10 Nice Minutes with a Chronic Illness

I’m a fan of having a moment of nice in an otherwise tough day. My moment of nice is usually a good espresso, that jolt only caffeine can give me that lasts a fleeting 10 minutes, if I’m lucky.

I’ve had a liberating thought. What if we reclaim our days, what if we add as many “10 nice minutes” as possible?

10 nice minutes with chronic illness with cup and flowers

Here’s a list of the things we could do in 10 good minutes:

  1. Read (book nerd alert, always number one if my brain is not super fogged)
  2. Meditate
  3. Have a cup of tea or coffee and savour it
  4. A hot shower
  5. Lie down with a heat pack
  6. Lie down with a heat pack and a book
  7. Skype a dear friend or sister
  8. Eat a cupcake, or other deliciously good piece of food, savour it!
  9. Lie down with your legs up on a couch (yoga pose for calm)
  10. Watch half of a funny sitcom, or the whole thing and make it 20 good minutes!
  11. Sit in the sun
  12. Sit in the sun with a book
  13. Pray The Serenity Prayer with sincerity and meaning
  14. Read some good, inspiring blog posts that you’ve saved somewhere (like Pocket or Evernote)
  15. Give yourself a good foot rub (bonus with some lavender essential oil and coconut oil)
  16. Give yourself a good neck and shoulder massage with a heating cream
  17. Stretch, gently and mindfully
  18. Read a beautiful poem and just soak it up (I love Desiderata)
  19. Have a snuggle with your dog/cat/fluffy creature
  20. Have a snuggle with your baby, if you have one and they let you!
  21. Some form of intimacy with your significant other
  22. Breathe, deeply and mindfully
  23. Make your art (journal, write, colour, draw, imagine…)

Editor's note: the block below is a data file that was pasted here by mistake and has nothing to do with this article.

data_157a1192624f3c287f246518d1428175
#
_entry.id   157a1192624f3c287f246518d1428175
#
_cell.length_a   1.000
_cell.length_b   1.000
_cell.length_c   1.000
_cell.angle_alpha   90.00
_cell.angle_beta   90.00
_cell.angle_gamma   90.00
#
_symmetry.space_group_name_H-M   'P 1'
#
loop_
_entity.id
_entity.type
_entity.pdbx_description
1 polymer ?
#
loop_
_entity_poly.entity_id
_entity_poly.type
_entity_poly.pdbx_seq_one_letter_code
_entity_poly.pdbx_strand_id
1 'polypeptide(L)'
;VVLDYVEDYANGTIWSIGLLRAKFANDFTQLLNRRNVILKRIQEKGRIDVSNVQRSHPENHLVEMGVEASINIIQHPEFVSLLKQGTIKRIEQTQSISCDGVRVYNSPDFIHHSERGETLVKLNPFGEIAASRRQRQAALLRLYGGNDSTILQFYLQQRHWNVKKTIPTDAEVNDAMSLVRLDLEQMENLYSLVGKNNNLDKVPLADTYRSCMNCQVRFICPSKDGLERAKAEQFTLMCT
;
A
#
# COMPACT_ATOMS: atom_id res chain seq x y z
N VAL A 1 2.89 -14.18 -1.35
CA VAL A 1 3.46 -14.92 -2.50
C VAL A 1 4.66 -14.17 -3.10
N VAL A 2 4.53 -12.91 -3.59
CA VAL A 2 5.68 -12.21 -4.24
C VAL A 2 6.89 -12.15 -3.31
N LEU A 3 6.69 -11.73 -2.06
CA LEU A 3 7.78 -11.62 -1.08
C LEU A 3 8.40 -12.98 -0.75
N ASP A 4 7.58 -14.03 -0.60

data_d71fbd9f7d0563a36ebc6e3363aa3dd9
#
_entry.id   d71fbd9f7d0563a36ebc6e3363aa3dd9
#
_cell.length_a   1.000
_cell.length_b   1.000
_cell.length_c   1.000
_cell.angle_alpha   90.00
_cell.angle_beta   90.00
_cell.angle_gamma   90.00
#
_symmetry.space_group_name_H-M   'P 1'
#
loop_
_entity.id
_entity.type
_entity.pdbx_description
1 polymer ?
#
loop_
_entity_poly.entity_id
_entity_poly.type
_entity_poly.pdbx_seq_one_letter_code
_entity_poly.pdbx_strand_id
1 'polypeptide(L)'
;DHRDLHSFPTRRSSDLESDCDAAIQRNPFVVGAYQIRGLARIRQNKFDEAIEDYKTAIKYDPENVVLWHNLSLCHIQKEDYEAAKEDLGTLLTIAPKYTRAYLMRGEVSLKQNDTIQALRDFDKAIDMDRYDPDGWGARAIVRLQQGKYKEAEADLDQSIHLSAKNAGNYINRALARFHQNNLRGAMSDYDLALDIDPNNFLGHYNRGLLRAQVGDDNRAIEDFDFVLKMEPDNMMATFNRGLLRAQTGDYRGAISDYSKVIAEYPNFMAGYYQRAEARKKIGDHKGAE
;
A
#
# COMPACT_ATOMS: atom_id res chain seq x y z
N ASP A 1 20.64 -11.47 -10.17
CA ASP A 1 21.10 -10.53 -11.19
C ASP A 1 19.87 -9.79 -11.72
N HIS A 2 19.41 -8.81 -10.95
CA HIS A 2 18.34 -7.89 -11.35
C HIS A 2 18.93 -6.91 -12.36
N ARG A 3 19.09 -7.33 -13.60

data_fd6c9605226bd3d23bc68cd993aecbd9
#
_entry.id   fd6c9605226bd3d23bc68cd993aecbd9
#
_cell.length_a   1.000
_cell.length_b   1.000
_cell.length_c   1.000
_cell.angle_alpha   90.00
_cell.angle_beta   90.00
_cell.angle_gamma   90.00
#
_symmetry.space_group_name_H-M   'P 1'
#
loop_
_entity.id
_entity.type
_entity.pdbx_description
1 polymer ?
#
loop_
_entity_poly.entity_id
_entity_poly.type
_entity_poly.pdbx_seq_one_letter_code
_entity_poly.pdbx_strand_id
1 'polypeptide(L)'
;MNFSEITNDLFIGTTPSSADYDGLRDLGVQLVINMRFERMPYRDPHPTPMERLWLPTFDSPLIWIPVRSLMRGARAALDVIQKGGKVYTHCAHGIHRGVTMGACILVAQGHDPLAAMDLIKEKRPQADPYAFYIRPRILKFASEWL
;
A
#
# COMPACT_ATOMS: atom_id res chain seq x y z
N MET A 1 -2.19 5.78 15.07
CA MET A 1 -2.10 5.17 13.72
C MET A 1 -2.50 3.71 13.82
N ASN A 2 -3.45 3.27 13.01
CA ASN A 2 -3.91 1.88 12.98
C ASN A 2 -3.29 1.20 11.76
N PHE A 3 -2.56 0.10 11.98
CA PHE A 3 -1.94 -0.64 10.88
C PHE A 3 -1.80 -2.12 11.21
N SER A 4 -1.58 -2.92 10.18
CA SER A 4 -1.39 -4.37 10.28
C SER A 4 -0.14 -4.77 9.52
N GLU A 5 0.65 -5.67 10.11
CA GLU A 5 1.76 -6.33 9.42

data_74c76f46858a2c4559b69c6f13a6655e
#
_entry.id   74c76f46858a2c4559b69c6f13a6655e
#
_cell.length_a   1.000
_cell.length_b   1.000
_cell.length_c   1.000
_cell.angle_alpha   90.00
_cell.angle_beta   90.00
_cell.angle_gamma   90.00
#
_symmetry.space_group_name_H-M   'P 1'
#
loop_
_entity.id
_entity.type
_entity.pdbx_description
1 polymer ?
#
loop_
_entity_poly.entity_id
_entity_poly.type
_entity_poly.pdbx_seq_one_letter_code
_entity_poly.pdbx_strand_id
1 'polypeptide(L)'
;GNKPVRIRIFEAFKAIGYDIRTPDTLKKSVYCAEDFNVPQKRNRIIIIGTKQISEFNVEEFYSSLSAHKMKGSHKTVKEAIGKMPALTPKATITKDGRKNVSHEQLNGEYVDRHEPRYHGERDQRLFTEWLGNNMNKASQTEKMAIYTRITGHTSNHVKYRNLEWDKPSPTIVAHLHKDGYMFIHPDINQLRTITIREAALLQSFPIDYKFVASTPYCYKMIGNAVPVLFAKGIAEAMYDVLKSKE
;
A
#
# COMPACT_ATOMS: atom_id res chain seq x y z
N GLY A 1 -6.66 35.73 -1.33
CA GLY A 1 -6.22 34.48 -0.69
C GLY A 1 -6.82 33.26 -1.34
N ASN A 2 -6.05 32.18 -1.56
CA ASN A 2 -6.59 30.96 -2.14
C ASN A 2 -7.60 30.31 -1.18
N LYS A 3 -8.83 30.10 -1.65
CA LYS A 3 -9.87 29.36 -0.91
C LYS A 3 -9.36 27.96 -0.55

24. Write a “thankful list” for future reference
As you can see, for me, a lot of things revolve around reading, but that’s because it’s a big passion of mine.

Do you have more to add to the list?

Serenity, Or We’ll Be OK

One of the hardest things about living with fibro and chronic fatigue syndrome is the unpredictability.

You can have a day where you slept nine hours the night before (with only one interruption by the baby), did the right exercise the day before, take your supplements (D-Ribose and magnesium), do a 40 minute meditation – in other words do everything right – and still end up with a sudden increase in fatigue. The afternoon drags on. The shower is tiring.

When your energy is used up, think zero spoons, and the baby still needs feeding and cuddling and putting to bed you still, somehow, have brain power to worry about what tomorrow will be like.

You have to surrender.

You have to go with the flow.

That’s hard for someone who feels more comfortable in control. It’s hard to accept that you can’t plan your way out of it.

All there is to do is get on with it the best you can and HOPE tomorrow will be better. Be secure in the knowledge that you have made your life better on the whole, you can handle one or two bad days. And those one or two bad days don’t mean anything other than a slight wobble.

The Serenity Prayer has been helping me:

“God grant me the serenity to accept the things I cannot change; courage to change the things I can; and the wisdom to know the difference.

Living one day at a time; enjoying one moment at a time; accepting hardships as the pathway to peace; taking, as He did, this sinful world as it is, not as I would have it; trusting that He will make all things right if I surrender to His will; so that I may be reasonably happy in this life and supremely happy with Him forever and ever in the next. Amen”

This brings me some comfort. I haven’t yet reconciled myself to my beliefs and the fact that I have prayed so desperately for healing, and not yet received it. But then I haven’t figured out many things.

So for today, I hope this brings someone comfort. That they may remember these words when they are gripped by a flare up. Or even just in daily life.